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(1) \sqrt{x}>y --> if x=4 and y=1 then the answer will be YES but if x=\frac{1}{4} and y=\frac{1}{3} then the answer will be NO. Two different answers, hence not sufficient.

Note that from this statement we can derive that x\geq{0} because an expression under the square root cannot be negative.

(2) x^3>y --> if x=4 and y=1 then the answer will be YES but if x=2 and y=3 then the answer will be NO. Two different answers, hence not sufficient.

(1)+(2) From (1) we have that x\geq{0}. Now, \sqrt{x}, x, x^3 can be positioned on a number line only in 2 ways:

1. For 1\leq{x}: ------\sqrt{x}----x----x^3, so 1\leq{\sqrt{x}}\leq{x}\leq{x^3} (the case \sqrt{x}=x=x^3 is when x=1). y is somewhere in green zone (as y<\sqrt{x} and y<x^3), so if we have this case answer is always YES: y<x.

2. For 0\leq{x}<1: 0----x^3----x----\sqrt{x}----1, so 0\leq{x^3}\leq{x}\leq{\sqrt{x}}. y is somewhere in green zone (as y<\sqrt{x} and y<x^3), so if we have this case answer is always YES: y<x.

That solution is so simple yet I couldn't figure it out. I knew that each statement alone was insufficient, but I couldn't figure out whether both together were sufficient. I kept trying to plug in numbers and it just never worked. Never did it occur to me to put both scenarios on a number line and just use the statements to prove it. I swear the math on the GMAT really makes you think in different ways and the solutions are so easy we make it harder than it needs to be. _________________

The Brain Dump - From Low GPA to Top MBA(Updated September 1, 2013) - A Few of My Favorite Things--> http://cheetarah1980.blogspot.com

Again there is a wonderfully simple explanation for this one using graphs.

x>y, sqrt(x)>y, x^3>y all three represents the region below the graph for all three cases.

We need to answer is x>y

(1) sqrt(x)>y You are below the yellow line does not imply you are below the purple line. Insufficient

(2) x^3>y Now x need not be just positive, but looking at the graph is enough to conclude this is not sufficient. Being below the blue line does not imply being below the purple line

(1+2) Now x>0 since we are using sqrt(x) You are below the blue line and the yellow line both To satisfy both, you must always be below the purple line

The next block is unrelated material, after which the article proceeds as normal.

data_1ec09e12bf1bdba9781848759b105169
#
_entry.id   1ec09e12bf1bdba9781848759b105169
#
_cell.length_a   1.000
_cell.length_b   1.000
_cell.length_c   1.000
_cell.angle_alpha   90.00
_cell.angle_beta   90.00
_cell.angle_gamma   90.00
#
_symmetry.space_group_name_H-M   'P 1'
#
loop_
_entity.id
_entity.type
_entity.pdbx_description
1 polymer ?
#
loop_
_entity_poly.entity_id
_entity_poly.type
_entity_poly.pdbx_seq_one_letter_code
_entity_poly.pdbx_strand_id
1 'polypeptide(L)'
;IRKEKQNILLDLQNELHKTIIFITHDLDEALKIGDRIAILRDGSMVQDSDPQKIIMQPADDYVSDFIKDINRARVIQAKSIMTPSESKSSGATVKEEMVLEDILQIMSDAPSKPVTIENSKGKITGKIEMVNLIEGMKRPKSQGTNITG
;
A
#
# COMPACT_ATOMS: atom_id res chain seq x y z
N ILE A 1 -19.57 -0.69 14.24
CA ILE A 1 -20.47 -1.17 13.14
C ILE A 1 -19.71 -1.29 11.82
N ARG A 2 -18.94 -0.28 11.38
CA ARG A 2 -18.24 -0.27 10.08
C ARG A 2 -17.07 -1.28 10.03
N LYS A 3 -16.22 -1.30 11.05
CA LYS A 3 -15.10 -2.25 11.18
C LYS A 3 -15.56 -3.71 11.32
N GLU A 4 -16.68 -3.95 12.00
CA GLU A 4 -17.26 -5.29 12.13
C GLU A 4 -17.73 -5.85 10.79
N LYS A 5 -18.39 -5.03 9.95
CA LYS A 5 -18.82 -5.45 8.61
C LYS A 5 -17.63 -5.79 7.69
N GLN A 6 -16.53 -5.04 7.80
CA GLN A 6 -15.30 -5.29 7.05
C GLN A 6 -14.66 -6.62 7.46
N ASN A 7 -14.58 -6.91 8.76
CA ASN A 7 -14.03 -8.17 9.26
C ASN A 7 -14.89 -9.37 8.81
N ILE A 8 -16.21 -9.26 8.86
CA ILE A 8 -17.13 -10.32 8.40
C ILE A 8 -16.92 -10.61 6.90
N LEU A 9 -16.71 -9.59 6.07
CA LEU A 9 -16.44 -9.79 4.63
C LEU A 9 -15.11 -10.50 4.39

It's just that the way I was taught algebra, there was a lot of focus on graphs. I find it way more intuitive than algebraic manipulation, more straight forward than plugging values and in almost all cases faster especially for very simple functions like these

It's just that the way I was taught algebra, there was a lot of focus on graphs. I find it way more intuitive than algebraic manipulation, more straight forward than plugging values and in almost all cases faster especially for very simple functions like these

Posted from my mobile device

Even I was taught in same way. But post JEE, I never used them. I will work one day on graphs for sure. It is the best approach. _________________

One of those gorgeous questions that seem so simple at first but surprise you later... Best way to work on these is to fall back on your drawing skills (Yes, I love diagrams!)

Statement (1): If I can say that x >= \sqrt{x} for all values of x, then I can say that x > y. The green line shows me the region where x >= \sqrt{x} but the red line shows me the region where it isn't. Then, for the red line region, x MAY NOT be greater than y. Not Sufficient. I also understand from this statement that x >= 0.

Statement (2): If I can say that x >= x^3 for all values of x, then I can say that x > y. The green lines show me the region where x >= x^3 but the red lines show me the region where it isn't. Then, for the red line region, x MAY NOT be greater than y. Not Sufficient.

Attachment:

Ques.jpg [ 9.04 KiB | Viewed 19225 times ]

Using both together, I know x >= 0. If 0 <= x <= 1, then we know x >= x^3. Since statement (2) says that x^3 > y, I can say that x > y. If x > 1, then we know x > \sqrt{x}. Since statement (1) says that \sqrt{x} > y, I can deduce that x > y. For all possible values of x, we can say x > y. Sufficient. Answer (C). _________________

hey bunnel.....can we also rewrite sq root X>M as X>M2 , by squaring both sides to make things simple,,,,,,,,,

We can raise both parts of an inequality to an even power if we know that both parts of an inequality are non-negative (the same for taking an even root of both sides of an inequality). For example: 2<4 --> we can square both sides and write: 2^2<4^2; 0\leq{x}<{y} --> we can square both sides and write: x^2<y^2;